Most of us aren’t adventurers. It was never an option for us outside of penciling it into our lists of Things We Want To Be When We Grow Up. Situations in which you are enduring sustained periods with your life largely in the hands of surrounding environmental elements has become nearly impossible in the last 30 years: often times we can’t escape technology and modern convenience despite how hard we try, married to the blinking lighted signs of our time, and our individual abilities to find any areas of untouched or even infrequently inhabited areas is increasingly difficult if not downright impossible. The typical citizen of earth does not typically get the chance to seek and find solitude in the style of Thoreau on Walden Pond. And it’s not because that is no longer the world we live in: these pockets of discovery still exist in a very large way, but not in close proximity of city limits or within the grasp of personal conception. We now have to actively seek out and pursue places where we can see the wide-open night sky unobstructed from the orange glow of light pollution.
The world has failed the would-be, aspiring adventurers. Not only have we put up barriers in the forms of roads and physical obstructions in reaching our surrounding natural world, but we’ve deprived the last few generations of a feeling of empowerment and ownership of our planet. We’ve shoveled the ownness onto the ambiguous Someone Else: Someone who is closer in proximity to more trees and wide open spaces, Someone who is descended from a line of great biologists, researchers, world-travelers or landowners with vast expanses in their backyards, Someone who is Into That Kind Of Thing. We’ve failed to bring the natural world into the lives of so many to the point where we no longer consider how the water pouring out of our faucets came from the clouds above us, filtered through the lungs of fishes in our lakes and streams.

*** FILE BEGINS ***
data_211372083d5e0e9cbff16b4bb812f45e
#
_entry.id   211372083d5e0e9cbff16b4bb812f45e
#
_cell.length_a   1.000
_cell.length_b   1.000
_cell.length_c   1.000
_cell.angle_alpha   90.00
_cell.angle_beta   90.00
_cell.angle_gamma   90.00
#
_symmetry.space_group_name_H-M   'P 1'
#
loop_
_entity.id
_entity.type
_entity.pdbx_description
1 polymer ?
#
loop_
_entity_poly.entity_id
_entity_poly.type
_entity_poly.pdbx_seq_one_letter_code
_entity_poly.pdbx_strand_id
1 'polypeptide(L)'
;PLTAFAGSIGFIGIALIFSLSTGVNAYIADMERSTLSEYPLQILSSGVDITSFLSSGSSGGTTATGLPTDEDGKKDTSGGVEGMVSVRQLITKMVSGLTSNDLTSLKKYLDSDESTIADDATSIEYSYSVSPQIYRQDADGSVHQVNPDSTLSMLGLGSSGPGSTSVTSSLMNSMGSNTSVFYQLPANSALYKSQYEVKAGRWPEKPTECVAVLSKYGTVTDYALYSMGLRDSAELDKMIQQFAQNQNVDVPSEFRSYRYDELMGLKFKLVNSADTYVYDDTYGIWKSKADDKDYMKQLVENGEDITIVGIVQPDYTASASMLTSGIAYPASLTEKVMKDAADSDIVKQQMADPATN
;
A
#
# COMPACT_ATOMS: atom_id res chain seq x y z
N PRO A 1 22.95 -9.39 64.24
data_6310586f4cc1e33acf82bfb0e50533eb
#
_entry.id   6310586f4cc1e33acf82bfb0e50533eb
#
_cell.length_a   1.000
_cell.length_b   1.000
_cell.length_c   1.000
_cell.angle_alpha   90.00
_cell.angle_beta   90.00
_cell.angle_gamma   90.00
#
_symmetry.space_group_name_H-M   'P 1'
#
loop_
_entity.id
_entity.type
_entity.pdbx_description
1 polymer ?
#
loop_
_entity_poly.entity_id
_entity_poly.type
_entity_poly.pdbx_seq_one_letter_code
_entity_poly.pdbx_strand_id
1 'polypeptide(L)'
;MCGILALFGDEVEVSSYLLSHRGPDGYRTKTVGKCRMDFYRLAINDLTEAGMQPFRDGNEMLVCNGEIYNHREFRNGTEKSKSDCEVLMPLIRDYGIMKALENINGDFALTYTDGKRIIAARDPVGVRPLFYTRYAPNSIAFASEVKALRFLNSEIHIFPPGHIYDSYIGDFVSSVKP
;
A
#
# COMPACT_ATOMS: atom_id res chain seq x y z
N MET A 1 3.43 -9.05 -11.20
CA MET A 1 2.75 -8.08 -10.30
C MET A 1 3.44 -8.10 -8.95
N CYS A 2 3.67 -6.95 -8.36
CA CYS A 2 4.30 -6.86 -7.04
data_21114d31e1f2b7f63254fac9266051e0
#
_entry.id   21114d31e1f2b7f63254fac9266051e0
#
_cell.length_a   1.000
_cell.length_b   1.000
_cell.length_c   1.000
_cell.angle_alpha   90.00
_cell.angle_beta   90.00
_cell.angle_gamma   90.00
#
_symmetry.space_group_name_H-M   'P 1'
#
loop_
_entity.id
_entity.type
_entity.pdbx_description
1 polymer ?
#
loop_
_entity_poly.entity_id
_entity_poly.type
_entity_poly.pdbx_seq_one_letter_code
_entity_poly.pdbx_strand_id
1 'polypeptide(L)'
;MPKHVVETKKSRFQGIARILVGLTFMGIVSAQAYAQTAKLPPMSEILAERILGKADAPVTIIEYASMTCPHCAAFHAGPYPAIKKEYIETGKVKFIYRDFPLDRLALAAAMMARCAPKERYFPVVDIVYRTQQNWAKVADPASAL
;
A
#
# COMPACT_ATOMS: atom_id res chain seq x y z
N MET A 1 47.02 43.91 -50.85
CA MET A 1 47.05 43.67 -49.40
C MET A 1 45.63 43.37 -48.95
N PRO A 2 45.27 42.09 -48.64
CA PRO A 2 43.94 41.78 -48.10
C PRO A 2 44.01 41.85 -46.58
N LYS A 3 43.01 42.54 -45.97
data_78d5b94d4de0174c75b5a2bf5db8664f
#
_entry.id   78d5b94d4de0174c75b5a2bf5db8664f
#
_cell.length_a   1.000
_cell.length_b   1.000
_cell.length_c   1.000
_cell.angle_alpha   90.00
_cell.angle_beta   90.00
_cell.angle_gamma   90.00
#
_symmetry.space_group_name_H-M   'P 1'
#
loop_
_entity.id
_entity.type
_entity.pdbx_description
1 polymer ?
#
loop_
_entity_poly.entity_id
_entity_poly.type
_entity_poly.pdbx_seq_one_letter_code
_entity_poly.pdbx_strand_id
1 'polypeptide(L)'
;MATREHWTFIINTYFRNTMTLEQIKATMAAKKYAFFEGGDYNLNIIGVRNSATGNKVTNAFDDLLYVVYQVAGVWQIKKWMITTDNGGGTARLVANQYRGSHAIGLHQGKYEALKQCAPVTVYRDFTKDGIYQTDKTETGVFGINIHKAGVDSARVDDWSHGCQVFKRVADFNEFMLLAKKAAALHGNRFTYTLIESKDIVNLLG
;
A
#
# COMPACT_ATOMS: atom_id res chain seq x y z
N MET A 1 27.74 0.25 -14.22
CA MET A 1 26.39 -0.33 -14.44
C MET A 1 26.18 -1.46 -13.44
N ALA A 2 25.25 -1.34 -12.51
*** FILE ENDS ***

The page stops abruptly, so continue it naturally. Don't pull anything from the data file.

We’ve been raised on a fear of the unknown and under the comfort of familiarity, influenced more strongly by our diets of readily-accessible information rather than driven by inherently adventuresome spirits. Made to feel as though Adventurers were a thing of the past or belonging characters of fiction; heroes like Indiana Jones racing cavalierly through life, bounding from one unlikely situation to the next without ever allowing us to stop and ponder if he ever questioned what he wanted to study as an undergraduate. Part of what perpetuates this disassociation of self contextualized within the world is the lack of emphasis placed on the importance of knowing what is outside our front doors. What is the name of the tree growing on your city block? What is the species of squirrel getting into your parent’s bird feeder? What’s your state fish, fossil, flower? Given a poll of my generation I wouldn’t be surprised if more people could name all of the members of the Kardashian family before they could list native species of flowering plants in their local county.
The downside of not adamantly insisting or even encouraging hands-on exploration of the unknown results in those would-be adventurers brought up being deprived of realizing their deepest aspirations. Maybe I just need to tell you that your deep-seeded dreams of discovery, your desire for the pursuit of knowledge and adventure and your insatiable urge to explore this planet are all real, valid, and possible feelings. I’ll tell you with great certainty that the Indiana Jones movie- and storybook heroes can’t be further removed from reality but our true heroes are those impassioned researchers and scientists going about their work without the pomp and circumstance of theme soundtracks and romantic notions of accolades and glory.
If I could improve anything about this world it would be to help others feel personal agency for change in order to perpetuate and foster passion and ownership of our collective planet on an individual level. Most of us aren’t adventurers now, but that doesn’t mean adventure isn’t out there for the taking; our world and its context within the universe remains unknown, unexplored, with questions that deserve answers, solutions to problems we haven’t yet anticipated. We need a stronger celebration of those heroes championing the pursuit of knowledge to cultivate that sense of duty within ourselves. The point of all of this is to say adventurers aren’t born, they’re created from a sense of duty, which is absolutely within anyone’s grasp.
Photo by Alvaro del Campo [x]